From the Global Health Policy Community
- More Than 90 NGOs Release Joint Statement Opposing Trump Administration's Freeze On Foreign Aid
InterAction: 90+ NGOS and Members of Congress Strongly Oppose the Hold on Foreign Aid
“Our alliance has acted collectively in multiple ways and at various times over the past week in response to the administration’s announcement to put a hold on congressionally approved foreign aid funds as a first step towards a possible rescission of funds. On August 8, 2019, over 90 NGOs released a joint statement against any rescissions within the foreign assistance budget. ‘The administration’s repeated attempts to rescind U.S. foreign assistance programs leads to instability in U.S. assistance efforts and puts lives at risk at a time of global crisis. This must stop’…” (8/6).
- MFAN Discusses Details From BUILD Act's Joint Coordination Report, Calls For Sufficient Funding For New DFC
Modernizing Foreign Assistance Network: OPIC/USAID Coordination Report shows promise for strong development ties, but will Congress deliver?
This post discusses the BUILD Act’s joint coordination report, which was released this week and provides details on how the new U.S. Development Finance Corporation (DFC) and USAID will work together. The post notes, “The coordination report is full of ‘wins’ for development when it comes to the new DFC. MFAN applauds these provisions, which should maximize impact and the ability of the new body to further American interests abroad through development. Sufficient staffing and funding, however, will be needed for these ambitious efforts. MFAN remains concerned that, without further congressional action, the DFC will have insufficient resources to implement these plans. Only with the right level of funding will the DFC be able to achieve the laudable development objectives included in the BUILD Act…” (8/8).
- CSIS Commission On Strengthening America's Health Security Proposes U.S. Doctrine For Global Health Security, Discusses DRC Ebola Outbreak
CSIS Commission on Strengthening America’s Health Security: Commission Co-Chair Statement on the 3rd Meeting of Commission Members
“Following the third meeting of the CSIS Commission on Strengthening America’s Health Security, Commission Co-Chairs Kelly Ayotte[, former Republican senator representing New Hampshire from 2011-2017,] and Julie Gerberding[, executive vice president and chief patient officer at Merck,] call for Congress and the administration to advance a U.S. doctrine of continuous prevention, protection, and resilience.” Ayotte and Gerberding continue, “On June 25, the Commission convened a dinner discussion focused on [the Ebola outbreak in the Democratic Republic of Congo (DRC)]. One stark conclusion emerged: we will not see a turnaround in the DRC until there is a much higher-level and more determined effort by the United States, other major powers, and African states to overcome disorder and violence in the DRC. We will see in other places in the future what we are currently witnessing in the DRC, and we simply must be better prepared. On June 26, Commission members … met to discuss a proposed U.S. doctrine for global health security. … The measures outlined in the paper are affordable, proven, and draw support from across the political spectrum. The time to act is now…” (8/8).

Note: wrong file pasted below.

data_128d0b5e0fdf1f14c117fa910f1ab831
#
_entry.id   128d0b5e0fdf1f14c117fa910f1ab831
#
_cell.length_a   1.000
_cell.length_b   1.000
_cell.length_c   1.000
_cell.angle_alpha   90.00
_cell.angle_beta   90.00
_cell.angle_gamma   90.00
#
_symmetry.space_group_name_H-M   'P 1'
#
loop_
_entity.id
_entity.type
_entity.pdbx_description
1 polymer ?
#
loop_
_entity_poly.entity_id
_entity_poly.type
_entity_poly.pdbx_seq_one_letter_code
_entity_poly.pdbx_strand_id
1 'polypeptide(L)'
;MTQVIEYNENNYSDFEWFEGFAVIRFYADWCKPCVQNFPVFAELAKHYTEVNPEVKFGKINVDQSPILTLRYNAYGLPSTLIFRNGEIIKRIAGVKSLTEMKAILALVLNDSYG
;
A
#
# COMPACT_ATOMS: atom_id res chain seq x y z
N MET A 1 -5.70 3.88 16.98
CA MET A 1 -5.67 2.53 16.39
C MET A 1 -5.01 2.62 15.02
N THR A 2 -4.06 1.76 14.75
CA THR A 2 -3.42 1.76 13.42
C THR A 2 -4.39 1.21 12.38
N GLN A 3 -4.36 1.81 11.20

From the U.S. Government
- U.S. Announces $45M In Funding To Address Food Security In Zimbabwe
U.S. Embassy in Zimbabwe: United States Provides US$45 million in Response to Increased Food Insecurity in Zimbabwe
“The United States government announced US$45 million in funding to respond to the critical food security situation in the upcoming lean season between October 2019 and March 2020 in Zimbabwe. The contribution, provided through the U.S. Agency for International Development (USAID), will ensure that 360,880 rural Zimbabweans have adequate food supplies before the next harvest…” (8/6).
- GAO Report Reviews U.S. Global Tobacco Control Efforts
U.S. Government Accountability Office: Global Tobacco Control: U.S. Efforts Have Primarily Focused on Research and Surveillance
This GAO report reviews U.S. global tobacco control efforts, examining funding and activities related to global tobacco control in fiscal years 2015-2018 through the U.S. Department of Health and Human Services, USAID, and the U.S. Department of State. The report found that U.S. efforts through these agencies primarily supported tobacco research grants and surveillance activities (8/8).